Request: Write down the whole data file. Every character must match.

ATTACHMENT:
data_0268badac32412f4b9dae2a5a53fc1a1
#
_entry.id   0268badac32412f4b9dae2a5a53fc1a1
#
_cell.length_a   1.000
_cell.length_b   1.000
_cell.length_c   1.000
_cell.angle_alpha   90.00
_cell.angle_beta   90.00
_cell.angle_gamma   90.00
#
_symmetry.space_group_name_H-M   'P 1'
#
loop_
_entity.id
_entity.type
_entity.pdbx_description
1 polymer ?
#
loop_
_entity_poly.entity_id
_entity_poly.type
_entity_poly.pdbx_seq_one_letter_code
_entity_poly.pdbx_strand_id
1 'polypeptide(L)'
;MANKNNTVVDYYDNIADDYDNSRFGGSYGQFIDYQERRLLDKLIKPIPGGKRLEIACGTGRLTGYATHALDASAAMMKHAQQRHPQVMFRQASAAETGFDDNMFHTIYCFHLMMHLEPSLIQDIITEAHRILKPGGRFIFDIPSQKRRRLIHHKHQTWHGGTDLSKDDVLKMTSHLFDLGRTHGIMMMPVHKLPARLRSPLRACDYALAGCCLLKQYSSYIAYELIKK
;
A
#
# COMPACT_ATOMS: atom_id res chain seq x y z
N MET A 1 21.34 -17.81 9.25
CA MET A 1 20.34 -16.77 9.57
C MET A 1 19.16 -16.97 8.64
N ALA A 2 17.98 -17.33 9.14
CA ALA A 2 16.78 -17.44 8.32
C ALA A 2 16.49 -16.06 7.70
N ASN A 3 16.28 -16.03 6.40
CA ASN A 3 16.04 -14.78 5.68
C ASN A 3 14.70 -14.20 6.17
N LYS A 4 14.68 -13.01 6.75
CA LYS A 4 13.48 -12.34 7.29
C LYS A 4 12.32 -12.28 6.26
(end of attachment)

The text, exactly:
data_0268badac32412f4b9dae2a5a53fc1a1
#
_entry.id   0268badac32412f4b9dae2a5a53fc1a1
#
_cell.length_a   1.000
_cell.length_b   1.000
_cell.length_c   1.000
_cell.angle_alpha   90.00
_cell.angle_beta   90.00
_cell.angle_gamma   90.00
#
_symmetry.space_group_name_H-M   'P 1'
#
loop_
_entity.id
_entity.type
_entity.pdbx_description
1 polymer ?
#
loop_
_entity_poly.entity_id
_entity_poly.type
_entity_poly.pdbx_seq_one_letter_code
_entity_poly.pdbx_strand_id
1 'polypeptide(L)'
;MANKNNTVVDYYDNIADDYDNSRFGGSYGQFIDYQERRLLDKLIKPIPGGKRLEIACGTGRLTGYATHALDASAAMMKHAQQRHPQVMFRQASAAETGFDDNMFHTIYCFHLMMHLEPSLIQDIITEAHRILKPGGRFIFDIPSQKRRRLIHHKHQTWHGGTDLSKDDVLKMTSHLFDLGRTHGIMMMPVHKLPARLRSPLRACDYALAGCCLLKQYSSYIAYELIKK
;
A
#
# COMPACT_ATOMS: atom_id res chain seq x y z
N MET A 1 21.34 -17.81 9.25
CA MET A 1 20.34 -16.77 9.57
C MET A 1 19.16 -16.97 8.64
N ALA A 2 17.98 -17.33 9.14
CA ALA A 2 16.78 -17.44 8.32
C ALA A 2 16.49 -16.06 7.70
N ASN A 3 16.28 -16.03 6.40
CA ASN A 3 16.04 -14.78 5.68
C ASN A 3 14.70 -14.20 6.17
N LYS A 4 14.68 -13.01 6.75
CA LYS A 4 13.48 -12.34 7.29
C LYS A 4 12.32 -12.28 6.26